A few weeks ago, I was using Google Maps to search for lakes north of the city. Most seemed to have your typical lake names, like Green Mountain Lake, or Harmony Lake, but one in particular caught my eye…
Does New York really have a Nuclear Lake??
Of course, the first image to pop into my head was the Nuclear Lake from The Simpsons, complete with three-eyed fish jumping about and a pipe openly dumping radioactive waste.
As it turns out, this actually isn’t all that far from the truth. In 1958, an experimental nuclear fuel research lab was set up on the shores of a lake in Pawling, NY, by Nuclear Development Associates. According to this 1955 NY Times article, the remote site was chosen because “it was the largest convenient and available tract that was not crossed by public roads and could be adequately guarded for secret experiments,” which would involve “uranium and other radioactive materials.” How reassuring!
All was apparently fissioning along just fine until the early 1970s, when two serious accidents occurred at the site. First, in 1971, a rubber stopper came off of a plutonium powder container, contaminating a lab room with radioactive material. Then, in 1972, a chemical explosion occurred in the building adjacent to the lake (pictured below in this NY Times article), causing an unknown amount of plutonium powder to spew out into the air and presumably onto the surrounding grounds. Nuclear Lake had earned its name.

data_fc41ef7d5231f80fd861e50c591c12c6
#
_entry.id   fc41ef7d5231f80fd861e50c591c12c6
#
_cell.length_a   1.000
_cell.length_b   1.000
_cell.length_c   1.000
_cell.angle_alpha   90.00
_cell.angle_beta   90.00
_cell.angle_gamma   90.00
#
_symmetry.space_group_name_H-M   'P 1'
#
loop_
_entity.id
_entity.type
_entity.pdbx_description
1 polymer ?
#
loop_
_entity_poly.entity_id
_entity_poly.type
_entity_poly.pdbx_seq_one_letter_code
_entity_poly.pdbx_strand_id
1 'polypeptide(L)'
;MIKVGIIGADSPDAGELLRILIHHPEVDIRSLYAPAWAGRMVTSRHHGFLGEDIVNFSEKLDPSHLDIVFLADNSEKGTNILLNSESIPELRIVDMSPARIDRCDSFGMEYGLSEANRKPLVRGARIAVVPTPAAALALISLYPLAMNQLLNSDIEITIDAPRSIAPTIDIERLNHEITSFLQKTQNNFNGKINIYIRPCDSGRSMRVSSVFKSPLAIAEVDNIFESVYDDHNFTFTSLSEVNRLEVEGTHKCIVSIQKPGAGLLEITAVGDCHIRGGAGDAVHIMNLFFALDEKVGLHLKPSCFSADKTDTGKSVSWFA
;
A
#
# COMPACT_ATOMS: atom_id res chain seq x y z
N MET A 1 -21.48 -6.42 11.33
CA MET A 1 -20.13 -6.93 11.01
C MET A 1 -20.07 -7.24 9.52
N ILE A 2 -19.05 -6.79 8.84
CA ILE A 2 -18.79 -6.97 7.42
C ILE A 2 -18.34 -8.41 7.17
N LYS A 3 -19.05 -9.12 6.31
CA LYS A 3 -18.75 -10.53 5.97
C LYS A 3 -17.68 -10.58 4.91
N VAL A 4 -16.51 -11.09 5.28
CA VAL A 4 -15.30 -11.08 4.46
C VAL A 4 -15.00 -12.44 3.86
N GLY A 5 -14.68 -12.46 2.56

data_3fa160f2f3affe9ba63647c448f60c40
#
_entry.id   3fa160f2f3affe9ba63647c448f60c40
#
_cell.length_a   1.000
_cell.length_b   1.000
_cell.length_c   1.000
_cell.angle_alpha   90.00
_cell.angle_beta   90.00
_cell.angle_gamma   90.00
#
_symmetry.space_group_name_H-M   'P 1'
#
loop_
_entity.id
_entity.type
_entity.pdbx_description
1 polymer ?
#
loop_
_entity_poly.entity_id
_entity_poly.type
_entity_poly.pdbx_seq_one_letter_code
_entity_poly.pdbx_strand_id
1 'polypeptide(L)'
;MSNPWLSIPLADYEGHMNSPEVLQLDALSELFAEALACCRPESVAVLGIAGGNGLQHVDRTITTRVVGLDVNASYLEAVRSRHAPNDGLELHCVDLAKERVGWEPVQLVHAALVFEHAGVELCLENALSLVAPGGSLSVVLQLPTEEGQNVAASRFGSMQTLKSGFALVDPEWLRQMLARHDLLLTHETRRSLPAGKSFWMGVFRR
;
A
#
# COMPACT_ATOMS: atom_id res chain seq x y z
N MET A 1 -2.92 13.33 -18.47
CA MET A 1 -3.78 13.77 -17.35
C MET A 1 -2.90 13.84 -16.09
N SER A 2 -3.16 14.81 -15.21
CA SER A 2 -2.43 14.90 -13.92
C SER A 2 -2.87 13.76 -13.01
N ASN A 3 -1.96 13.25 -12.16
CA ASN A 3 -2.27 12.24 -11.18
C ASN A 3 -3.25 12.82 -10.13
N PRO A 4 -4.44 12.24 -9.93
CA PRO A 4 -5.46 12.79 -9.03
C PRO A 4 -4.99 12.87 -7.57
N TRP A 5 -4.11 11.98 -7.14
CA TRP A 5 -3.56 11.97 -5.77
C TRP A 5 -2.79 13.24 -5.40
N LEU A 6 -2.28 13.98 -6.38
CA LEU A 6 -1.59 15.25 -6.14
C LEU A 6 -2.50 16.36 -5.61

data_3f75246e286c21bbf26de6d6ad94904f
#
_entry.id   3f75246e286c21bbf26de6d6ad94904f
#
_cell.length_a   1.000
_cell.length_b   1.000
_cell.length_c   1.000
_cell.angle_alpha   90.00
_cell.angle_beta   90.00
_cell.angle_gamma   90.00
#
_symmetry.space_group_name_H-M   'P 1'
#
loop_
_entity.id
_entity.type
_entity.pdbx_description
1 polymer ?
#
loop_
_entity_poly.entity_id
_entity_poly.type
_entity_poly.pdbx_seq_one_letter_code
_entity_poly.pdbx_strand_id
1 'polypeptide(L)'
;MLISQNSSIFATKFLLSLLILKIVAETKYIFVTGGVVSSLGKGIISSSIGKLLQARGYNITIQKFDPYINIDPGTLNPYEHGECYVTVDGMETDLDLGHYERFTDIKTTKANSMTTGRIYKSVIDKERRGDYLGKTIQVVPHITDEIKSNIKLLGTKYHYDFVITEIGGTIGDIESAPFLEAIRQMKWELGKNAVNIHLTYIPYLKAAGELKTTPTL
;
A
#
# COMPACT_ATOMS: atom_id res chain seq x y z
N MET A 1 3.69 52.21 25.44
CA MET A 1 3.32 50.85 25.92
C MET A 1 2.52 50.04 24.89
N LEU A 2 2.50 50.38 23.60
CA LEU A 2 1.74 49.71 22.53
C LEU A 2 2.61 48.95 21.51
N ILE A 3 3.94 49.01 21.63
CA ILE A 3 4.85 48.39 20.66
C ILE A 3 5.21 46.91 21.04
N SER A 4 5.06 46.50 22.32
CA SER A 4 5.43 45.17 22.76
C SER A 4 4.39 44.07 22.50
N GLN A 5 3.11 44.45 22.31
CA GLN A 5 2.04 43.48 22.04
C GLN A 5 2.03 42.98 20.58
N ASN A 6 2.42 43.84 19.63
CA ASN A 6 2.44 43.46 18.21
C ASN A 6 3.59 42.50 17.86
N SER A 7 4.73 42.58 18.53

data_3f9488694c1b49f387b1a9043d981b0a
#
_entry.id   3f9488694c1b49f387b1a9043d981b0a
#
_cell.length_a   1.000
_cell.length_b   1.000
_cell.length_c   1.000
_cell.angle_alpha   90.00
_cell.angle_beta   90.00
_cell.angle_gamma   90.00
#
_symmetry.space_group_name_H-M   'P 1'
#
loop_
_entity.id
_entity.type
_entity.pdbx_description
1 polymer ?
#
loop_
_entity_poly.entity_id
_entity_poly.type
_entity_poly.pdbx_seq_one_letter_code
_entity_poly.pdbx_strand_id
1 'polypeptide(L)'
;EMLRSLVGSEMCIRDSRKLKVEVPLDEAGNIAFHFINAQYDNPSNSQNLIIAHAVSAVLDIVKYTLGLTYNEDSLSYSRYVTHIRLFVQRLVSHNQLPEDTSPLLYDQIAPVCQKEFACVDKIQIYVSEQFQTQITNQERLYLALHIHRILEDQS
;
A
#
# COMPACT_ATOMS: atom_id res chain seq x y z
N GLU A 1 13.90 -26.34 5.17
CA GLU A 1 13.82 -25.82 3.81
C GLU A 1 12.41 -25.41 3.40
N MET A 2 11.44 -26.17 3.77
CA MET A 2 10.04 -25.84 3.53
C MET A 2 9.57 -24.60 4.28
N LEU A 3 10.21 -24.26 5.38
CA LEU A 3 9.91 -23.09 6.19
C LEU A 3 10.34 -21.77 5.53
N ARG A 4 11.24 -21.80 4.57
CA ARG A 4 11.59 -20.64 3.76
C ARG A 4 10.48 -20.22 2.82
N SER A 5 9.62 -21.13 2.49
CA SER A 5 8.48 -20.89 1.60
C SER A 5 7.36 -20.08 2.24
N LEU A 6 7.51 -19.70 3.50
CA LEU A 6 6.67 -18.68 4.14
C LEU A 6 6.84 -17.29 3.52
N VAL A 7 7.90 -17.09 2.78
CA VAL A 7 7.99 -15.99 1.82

Little seems to be known about the accident, though local legend has it that at least one person died, and that there was a cover-up. In the comments left to this Nuclear Lake post, one local recalls his mother, a nurse, saying that one of the victims came into the hospital with his watch melted down to his bone; another rumor has it that the ambulance he was transported in is buried on the site (you can read about a horrifying accident at a similar facility here).
A clean-up commenced at a cost of $3,000,000, and the land was deemed safe for “unrestricted use.” The company closed down the plant shortly after, and the land was sold to the National Park Service for inclusion into the Appalachian Trail. Though documents were found that suggested the company may have also been dumping radioactive waste water into the lake, a Nuclear Regulatory Commission study gave it a clean bill of health in 1994.